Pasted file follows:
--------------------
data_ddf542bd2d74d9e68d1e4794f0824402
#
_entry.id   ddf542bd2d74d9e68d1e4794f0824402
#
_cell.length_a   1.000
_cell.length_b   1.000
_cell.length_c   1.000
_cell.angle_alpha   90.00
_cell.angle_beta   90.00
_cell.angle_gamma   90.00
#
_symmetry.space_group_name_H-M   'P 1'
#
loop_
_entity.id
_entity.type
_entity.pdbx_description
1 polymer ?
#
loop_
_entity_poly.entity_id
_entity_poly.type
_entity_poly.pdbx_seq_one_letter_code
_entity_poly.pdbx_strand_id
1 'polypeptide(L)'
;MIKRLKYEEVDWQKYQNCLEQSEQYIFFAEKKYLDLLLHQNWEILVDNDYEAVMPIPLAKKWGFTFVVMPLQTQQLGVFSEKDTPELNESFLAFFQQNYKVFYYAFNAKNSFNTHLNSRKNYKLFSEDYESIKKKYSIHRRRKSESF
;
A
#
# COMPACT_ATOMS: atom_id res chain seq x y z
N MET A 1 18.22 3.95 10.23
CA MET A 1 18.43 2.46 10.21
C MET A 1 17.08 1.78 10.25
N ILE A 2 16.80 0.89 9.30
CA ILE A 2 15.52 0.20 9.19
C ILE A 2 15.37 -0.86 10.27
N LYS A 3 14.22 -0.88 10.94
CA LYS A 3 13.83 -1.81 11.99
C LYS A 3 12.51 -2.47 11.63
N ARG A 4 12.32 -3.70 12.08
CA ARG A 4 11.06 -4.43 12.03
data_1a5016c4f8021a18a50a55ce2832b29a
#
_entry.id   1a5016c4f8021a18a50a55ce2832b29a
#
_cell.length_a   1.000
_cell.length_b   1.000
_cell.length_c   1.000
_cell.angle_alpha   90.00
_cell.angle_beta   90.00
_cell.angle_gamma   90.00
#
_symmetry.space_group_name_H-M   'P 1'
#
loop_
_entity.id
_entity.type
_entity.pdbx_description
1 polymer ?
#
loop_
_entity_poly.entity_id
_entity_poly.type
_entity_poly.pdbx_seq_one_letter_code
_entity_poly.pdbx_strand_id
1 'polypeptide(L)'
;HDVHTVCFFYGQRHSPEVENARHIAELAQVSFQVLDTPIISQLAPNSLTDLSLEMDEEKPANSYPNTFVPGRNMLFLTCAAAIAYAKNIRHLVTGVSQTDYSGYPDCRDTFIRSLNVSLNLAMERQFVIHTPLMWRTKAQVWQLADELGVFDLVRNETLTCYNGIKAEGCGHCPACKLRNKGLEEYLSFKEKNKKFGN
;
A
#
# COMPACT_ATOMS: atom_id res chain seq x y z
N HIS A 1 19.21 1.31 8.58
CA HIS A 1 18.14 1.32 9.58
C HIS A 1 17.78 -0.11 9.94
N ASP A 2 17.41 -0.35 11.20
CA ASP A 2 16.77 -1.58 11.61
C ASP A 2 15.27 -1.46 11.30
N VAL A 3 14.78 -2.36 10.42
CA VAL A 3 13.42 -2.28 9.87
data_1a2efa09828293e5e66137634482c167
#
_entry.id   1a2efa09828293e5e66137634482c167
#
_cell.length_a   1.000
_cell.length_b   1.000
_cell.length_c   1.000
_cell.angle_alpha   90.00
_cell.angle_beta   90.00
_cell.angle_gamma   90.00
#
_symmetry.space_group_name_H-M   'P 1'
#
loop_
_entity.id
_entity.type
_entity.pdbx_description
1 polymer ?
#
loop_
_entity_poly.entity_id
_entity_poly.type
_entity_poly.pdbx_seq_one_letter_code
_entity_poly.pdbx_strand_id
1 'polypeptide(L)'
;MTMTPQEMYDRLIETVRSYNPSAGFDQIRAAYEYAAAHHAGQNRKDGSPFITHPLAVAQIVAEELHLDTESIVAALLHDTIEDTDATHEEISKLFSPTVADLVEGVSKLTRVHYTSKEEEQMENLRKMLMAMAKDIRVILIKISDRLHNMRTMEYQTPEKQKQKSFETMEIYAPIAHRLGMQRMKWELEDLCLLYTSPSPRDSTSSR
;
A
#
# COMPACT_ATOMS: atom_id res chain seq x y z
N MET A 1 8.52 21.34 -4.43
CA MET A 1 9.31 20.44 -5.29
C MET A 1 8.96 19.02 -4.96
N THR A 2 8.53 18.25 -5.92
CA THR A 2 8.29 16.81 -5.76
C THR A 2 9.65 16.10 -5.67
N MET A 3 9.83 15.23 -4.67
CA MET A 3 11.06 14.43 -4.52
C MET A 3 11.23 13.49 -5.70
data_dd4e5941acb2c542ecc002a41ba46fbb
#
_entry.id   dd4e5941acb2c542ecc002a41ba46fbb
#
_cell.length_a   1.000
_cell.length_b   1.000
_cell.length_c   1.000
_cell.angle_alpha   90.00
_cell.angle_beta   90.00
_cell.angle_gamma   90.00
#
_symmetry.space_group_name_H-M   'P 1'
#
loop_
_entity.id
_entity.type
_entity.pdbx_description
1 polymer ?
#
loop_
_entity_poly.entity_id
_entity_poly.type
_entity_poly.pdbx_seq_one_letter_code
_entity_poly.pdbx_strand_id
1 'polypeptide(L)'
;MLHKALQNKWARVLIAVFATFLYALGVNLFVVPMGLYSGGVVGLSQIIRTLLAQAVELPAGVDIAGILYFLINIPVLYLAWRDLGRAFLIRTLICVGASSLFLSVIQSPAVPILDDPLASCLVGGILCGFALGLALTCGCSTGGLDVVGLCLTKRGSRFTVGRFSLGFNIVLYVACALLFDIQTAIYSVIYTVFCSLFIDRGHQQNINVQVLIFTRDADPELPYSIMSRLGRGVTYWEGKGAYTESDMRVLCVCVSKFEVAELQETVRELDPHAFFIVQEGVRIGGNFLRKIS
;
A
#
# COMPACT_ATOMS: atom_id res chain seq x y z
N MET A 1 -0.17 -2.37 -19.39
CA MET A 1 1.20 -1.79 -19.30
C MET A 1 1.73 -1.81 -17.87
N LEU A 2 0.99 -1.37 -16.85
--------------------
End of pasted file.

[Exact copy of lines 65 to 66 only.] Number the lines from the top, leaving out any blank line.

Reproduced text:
_entity_poly.pdbx_strand_id
1 'polypeptide(L)'